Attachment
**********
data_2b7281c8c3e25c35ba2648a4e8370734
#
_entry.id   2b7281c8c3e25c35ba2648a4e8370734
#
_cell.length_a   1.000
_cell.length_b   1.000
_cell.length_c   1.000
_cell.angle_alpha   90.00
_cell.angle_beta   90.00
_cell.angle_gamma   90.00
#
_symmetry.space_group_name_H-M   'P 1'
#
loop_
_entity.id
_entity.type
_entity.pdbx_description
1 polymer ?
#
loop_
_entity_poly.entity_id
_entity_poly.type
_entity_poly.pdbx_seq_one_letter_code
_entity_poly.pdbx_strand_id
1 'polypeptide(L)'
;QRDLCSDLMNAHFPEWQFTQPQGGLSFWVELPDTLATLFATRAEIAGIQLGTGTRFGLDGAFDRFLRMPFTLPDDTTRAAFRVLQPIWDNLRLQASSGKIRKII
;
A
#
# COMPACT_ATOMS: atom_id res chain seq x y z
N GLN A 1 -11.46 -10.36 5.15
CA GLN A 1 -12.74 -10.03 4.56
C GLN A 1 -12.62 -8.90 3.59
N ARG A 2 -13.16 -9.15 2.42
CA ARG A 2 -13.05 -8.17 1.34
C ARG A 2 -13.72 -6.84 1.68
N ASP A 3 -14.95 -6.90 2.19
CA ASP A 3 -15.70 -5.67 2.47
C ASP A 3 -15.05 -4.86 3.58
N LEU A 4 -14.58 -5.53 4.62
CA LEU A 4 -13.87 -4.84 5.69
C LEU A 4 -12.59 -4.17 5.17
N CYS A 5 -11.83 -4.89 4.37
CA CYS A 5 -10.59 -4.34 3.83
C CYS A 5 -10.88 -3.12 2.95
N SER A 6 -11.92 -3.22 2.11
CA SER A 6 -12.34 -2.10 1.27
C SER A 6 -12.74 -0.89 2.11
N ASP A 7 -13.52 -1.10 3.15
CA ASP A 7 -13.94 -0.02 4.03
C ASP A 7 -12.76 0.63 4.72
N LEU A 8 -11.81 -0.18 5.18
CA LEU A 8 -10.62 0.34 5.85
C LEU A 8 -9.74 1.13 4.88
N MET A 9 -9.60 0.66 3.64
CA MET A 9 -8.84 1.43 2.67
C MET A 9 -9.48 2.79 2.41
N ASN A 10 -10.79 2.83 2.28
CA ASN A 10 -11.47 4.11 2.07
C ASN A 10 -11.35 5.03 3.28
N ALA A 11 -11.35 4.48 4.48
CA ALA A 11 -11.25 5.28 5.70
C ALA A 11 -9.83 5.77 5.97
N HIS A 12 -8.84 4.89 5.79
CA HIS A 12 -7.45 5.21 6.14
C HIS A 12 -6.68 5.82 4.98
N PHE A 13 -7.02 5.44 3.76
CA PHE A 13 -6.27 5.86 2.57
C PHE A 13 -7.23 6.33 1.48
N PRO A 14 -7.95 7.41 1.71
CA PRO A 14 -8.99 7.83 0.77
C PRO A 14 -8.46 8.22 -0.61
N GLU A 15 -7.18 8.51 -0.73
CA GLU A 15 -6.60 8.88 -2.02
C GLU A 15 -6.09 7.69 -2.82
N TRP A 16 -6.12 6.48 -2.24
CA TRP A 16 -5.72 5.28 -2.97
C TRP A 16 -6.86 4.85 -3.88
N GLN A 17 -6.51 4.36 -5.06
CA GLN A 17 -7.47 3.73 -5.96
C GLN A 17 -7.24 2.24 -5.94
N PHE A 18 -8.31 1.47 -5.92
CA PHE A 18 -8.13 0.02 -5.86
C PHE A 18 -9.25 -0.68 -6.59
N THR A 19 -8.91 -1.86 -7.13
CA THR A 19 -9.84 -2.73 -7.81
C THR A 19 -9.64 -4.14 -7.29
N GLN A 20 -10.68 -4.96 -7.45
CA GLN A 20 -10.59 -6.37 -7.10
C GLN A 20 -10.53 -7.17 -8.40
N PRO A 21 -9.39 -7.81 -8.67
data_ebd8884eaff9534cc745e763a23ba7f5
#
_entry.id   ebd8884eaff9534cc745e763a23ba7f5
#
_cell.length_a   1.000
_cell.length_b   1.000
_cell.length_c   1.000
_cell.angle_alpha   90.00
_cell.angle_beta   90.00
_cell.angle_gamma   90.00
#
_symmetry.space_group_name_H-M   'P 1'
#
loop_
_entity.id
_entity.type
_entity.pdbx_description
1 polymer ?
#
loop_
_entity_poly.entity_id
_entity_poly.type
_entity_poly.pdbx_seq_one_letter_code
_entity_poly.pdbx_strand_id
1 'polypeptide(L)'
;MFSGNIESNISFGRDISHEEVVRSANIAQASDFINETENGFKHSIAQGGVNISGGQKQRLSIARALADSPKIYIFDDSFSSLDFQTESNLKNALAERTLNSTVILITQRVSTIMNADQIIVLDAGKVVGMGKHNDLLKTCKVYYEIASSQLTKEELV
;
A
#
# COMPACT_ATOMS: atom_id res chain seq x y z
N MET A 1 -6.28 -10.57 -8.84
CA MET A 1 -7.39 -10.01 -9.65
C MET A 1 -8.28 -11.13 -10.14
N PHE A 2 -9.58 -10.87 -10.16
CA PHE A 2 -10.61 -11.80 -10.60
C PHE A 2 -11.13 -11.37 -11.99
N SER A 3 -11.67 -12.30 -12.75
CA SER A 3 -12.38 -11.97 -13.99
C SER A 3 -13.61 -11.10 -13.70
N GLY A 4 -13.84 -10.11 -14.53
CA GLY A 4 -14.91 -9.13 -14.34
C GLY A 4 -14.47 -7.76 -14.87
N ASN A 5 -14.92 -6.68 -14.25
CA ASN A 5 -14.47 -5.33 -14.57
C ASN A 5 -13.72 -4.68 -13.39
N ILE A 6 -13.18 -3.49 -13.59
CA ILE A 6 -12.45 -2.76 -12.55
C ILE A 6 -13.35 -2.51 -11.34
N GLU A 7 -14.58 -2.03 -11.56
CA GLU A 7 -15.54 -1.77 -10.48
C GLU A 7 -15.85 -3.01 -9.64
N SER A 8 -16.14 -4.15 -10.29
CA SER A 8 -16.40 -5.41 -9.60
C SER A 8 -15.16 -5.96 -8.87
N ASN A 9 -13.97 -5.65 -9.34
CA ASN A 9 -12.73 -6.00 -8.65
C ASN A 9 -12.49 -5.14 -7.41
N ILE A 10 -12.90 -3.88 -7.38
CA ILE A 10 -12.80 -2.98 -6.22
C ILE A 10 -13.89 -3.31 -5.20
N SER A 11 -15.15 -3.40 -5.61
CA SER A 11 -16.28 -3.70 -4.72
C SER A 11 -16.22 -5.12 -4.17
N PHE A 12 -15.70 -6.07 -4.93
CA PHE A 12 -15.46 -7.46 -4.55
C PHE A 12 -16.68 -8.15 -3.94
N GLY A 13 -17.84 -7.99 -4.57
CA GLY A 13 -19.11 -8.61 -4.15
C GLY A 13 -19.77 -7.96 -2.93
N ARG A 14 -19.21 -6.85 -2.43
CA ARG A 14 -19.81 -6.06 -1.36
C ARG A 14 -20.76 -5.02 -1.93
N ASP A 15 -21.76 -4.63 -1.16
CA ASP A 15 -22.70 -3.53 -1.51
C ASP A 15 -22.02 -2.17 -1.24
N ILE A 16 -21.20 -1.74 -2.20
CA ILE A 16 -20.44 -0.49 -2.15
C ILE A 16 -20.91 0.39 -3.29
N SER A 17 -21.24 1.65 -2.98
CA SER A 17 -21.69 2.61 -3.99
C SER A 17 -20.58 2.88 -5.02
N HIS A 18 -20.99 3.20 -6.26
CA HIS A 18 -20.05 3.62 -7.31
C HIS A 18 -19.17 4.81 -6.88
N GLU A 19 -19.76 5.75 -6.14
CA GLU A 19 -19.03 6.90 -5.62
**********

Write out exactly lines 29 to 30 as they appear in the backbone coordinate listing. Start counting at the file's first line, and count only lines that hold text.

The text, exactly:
#
# COMPACT_ATOMS: atom_id res chain seq x y z